) What has this uber evangelical government (these guys run just about everything now and have been for a good while) done to usher in the new theocracy... outside of so-and-so's personal beliefs?



Elsenorpompom
Our founders wanted to ensure that Religon never got into politics....when religon gets into politics history has shown that said government tends to eventually becaome Authoritarian


You've got that exactly backwards, no? The founders wanted to keep the government from interfering with the church. That's why we left the land of fish-n-chips after all, was it not? Vice-versa works too of course but people seem to have switched the burden, IOW if only it wasn't for religion(s) government(s) would be swell. Seems naive imo.

Were you guys worried about this when Clinton was in office (not baiting ya'll - fwiw I voted for Clinton) Do you guys actually worry about this, seriously? I, like most Christians, would not want a theocracy... can you guys cite some examples of modern Christian theocracies for me so I know what to look out for? Do any of you honestly think this could ever happen here? Or will this conspiracy theory go away with this administration? I'd say the latter especially if the Dems win in '08. True?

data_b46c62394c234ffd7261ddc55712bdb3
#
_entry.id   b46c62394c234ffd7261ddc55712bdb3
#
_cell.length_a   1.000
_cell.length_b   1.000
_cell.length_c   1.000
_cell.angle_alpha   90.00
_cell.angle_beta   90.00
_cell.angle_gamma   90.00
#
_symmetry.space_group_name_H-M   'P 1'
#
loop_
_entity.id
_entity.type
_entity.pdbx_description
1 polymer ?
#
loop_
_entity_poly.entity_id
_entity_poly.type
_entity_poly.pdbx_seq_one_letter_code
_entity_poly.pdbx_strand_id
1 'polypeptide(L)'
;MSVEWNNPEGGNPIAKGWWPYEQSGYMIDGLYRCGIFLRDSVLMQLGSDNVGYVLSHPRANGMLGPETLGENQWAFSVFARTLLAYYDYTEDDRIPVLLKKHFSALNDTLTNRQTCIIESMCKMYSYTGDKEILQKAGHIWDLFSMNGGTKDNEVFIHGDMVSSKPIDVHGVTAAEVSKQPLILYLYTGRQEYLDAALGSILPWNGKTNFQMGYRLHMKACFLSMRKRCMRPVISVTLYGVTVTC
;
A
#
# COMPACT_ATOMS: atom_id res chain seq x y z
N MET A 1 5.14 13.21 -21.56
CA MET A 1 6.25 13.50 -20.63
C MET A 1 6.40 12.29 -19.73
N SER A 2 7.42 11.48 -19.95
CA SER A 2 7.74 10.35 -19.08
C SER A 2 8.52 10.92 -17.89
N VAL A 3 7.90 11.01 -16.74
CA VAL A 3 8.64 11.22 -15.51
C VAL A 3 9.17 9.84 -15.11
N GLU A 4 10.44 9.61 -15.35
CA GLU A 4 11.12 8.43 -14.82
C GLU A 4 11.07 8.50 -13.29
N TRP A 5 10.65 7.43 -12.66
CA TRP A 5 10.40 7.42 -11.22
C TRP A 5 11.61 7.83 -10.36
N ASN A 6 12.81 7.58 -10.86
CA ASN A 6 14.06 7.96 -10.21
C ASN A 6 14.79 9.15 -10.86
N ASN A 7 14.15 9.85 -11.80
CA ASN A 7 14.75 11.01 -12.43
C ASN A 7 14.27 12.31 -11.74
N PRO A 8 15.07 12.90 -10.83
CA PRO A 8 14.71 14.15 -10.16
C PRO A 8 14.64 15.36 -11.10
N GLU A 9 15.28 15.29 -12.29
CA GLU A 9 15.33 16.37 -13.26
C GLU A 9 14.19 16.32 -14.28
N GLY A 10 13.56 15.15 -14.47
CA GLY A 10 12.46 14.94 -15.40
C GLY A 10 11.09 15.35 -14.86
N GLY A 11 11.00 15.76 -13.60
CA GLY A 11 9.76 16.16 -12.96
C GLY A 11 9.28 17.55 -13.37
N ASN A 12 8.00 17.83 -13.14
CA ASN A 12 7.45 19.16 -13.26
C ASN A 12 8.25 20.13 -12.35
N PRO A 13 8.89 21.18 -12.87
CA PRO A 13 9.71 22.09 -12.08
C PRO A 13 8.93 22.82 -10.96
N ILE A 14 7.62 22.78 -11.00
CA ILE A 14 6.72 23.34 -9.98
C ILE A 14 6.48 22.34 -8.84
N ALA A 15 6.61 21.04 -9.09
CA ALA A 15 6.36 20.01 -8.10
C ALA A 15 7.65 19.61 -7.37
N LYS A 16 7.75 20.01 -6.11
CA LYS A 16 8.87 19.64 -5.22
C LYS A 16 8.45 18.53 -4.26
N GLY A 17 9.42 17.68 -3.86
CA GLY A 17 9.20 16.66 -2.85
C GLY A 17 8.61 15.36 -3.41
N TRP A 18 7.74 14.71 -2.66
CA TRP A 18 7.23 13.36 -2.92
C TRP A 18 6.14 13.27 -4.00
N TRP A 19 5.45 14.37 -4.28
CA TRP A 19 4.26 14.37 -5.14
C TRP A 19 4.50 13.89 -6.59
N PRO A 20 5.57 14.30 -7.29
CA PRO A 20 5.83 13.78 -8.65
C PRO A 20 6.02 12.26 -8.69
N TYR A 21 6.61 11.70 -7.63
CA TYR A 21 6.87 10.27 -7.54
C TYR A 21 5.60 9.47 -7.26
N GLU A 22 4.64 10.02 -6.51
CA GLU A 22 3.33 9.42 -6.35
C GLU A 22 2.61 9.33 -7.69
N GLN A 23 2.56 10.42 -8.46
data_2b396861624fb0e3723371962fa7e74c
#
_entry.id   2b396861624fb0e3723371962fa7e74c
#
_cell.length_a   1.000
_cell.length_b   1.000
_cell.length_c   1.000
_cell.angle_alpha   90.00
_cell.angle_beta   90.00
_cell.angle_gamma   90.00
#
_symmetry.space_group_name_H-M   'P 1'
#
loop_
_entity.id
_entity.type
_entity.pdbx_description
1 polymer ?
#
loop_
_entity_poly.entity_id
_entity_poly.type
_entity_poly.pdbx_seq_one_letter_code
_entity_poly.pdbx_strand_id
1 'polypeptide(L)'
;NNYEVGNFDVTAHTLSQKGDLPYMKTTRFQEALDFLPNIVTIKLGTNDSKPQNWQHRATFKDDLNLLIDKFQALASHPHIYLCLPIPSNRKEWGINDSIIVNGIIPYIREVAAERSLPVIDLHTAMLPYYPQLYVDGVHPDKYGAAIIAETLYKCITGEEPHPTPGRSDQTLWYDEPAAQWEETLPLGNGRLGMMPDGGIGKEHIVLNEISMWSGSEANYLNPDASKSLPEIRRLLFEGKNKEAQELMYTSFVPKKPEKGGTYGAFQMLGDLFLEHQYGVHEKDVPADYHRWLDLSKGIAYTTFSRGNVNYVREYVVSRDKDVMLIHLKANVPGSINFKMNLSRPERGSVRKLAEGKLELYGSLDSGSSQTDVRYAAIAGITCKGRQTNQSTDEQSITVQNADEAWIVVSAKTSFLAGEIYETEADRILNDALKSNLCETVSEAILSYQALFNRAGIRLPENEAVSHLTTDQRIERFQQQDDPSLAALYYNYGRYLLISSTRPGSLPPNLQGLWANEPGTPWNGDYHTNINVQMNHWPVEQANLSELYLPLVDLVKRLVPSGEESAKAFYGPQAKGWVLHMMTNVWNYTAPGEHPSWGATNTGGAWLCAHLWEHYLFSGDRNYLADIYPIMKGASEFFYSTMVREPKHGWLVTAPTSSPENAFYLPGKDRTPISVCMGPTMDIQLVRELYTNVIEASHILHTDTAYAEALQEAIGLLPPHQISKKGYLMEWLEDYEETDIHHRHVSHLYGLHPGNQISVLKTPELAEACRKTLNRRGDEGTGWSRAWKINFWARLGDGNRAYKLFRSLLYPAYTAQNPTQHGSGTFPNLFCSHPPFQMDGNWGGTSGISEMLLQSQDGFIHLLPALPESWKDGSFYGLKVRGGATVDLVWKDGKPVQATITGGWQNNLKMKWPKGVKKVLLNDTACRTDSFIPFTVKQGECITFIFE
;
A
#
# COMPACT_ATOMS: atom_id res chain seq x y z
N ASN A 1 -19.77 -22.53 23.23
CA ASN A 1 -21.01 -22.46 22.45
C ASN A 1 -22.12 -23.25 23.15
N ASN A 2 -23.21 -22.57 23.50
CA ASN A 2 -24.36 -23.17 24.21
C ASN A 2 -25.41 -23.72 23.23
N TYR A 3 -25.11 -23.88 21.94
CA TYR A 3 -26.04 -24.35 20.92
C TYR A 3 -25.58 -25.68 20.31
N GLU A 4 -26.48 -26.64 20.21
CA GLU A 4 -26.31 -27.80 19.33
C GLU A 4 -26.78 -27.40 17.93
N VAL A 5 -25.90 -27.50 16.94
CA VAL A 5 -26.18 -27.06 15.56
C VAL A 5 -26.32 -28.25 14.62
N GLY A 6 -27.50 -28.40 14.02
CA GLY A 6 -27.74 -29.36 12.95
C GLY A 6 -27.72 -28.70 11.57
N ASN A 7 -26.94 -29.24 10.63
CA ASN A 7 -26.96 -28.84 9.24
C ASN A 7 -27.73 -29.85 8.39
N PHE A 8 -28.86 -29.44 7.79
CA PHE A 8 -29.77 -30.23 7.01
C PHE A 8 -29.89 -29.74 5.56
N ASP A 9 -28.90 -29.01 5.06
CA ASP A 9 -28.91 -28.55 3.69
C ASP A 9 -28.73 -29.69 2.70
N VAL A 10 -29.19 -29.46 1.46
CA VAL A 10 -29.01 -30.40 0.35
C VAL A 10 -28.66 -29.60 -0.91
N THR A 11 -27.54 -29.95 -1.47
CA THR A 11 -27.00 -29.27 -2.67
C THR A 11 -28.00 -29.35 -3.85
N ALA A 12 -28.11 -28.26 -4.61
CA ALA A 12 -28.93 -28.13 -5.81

Source: Religion stats

[edit on 20-7-2006 by Rren]



posted on Jul, 22 2006 @ 07:10 PM
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Its not about Christians seeking political power. They have a right to engage in politics like anyone else.